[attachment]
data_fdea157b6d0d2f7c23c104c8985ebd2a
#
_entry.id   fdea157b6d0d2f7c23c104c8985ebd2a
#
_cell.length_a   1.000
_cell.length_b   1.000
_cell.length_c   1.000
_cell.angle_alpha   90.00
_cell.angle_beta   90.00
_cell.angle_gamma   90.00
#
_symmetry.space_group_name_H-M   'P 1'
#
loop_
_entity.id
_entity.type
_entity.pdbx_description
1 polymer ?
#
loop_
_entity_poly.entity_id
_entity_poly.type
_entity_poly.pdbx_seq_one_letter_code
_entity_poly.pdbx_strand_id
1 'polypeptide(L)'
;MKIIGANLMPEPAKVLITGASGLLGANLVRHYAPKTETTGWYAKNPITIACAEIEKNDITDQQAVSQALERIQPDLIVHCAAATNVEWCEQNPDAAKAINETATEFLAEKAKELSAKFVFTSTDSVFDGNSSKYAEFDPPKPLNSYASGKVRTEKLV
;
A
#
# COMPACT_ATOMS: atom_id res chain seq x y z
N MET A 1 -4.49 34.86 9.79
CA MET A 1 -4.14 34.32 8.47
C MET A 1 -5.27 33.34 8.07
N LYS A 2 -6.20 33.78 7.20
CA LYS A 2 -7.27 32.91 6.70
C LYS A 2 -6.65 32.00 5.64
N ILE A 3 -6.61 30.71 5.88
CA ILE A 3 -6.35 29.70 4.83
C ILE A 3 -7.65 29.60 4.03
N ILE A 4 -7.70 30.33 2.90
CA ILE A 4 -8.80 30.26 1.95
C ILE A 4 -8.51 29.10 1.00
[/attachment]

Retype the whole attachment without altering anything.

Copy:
data_fdea157b6d0d2f7c23c104c8985ebd2a
#
_entry.id   fdea157b6d0d2f7c23c104c8985ebd2a
#
_cell.length_a   1.000
_cell.length_b   1.000
_cell.length_c   1.000
_cell.angle_alpha   90.00
_cell.angle_beta   90.00
_cell.angle_gamma   90.00
#
_symmetry.space_group_name_H-M   'P 1'
#
loop_
_entity.id
_entity.type
_entity.pdbx_description
1 polymer ?
#
loop_
_entity_poly.entity_id
_entity_poly.type
_entity_poly.pdbx_seq_one_letter_code
_entity_poly.pdbx_strand_id
1 'polypeptide(L)'
;MKIIGANLMPEPAKVLITGASGLLGANLVRHYAPKTETTGWYAKNPITIACAEIEKNDITDQQAVSQALERIQPDLIVHCAAATNVEWCEQNPDAAKAINETATEFLAEKAKELSAKFVFTSTDSVFDGNSSKYAEFDPPKPLNSYASGKVRTEKLV
;
A
#
# COMPACT_ATOMS: atom_id res chain seq x y z
N MET A 1 -4.49 34.86 9.79
CA MET A 1 -4.14 34.32 8.47
C MET A 1 -5.27 33.34 8.07
N LYS A 2 -6.20 33.78 7.20
CA LYS A 2 -7.27 32.91 6.70
C LYS A 2 -6.65 32.00 5.64
N ILE A 3 -6.61 30.71 5.88
CA ILE A 3 -6.35 29.70 4.83
C ILE A 3 -7.65 29.60 4.03
N ILE A 4 -7.70 30.33 2.90
CA ILE A 4 -8.80 30.26 1.95
C ILE A 4 -8.51 29.10 1.00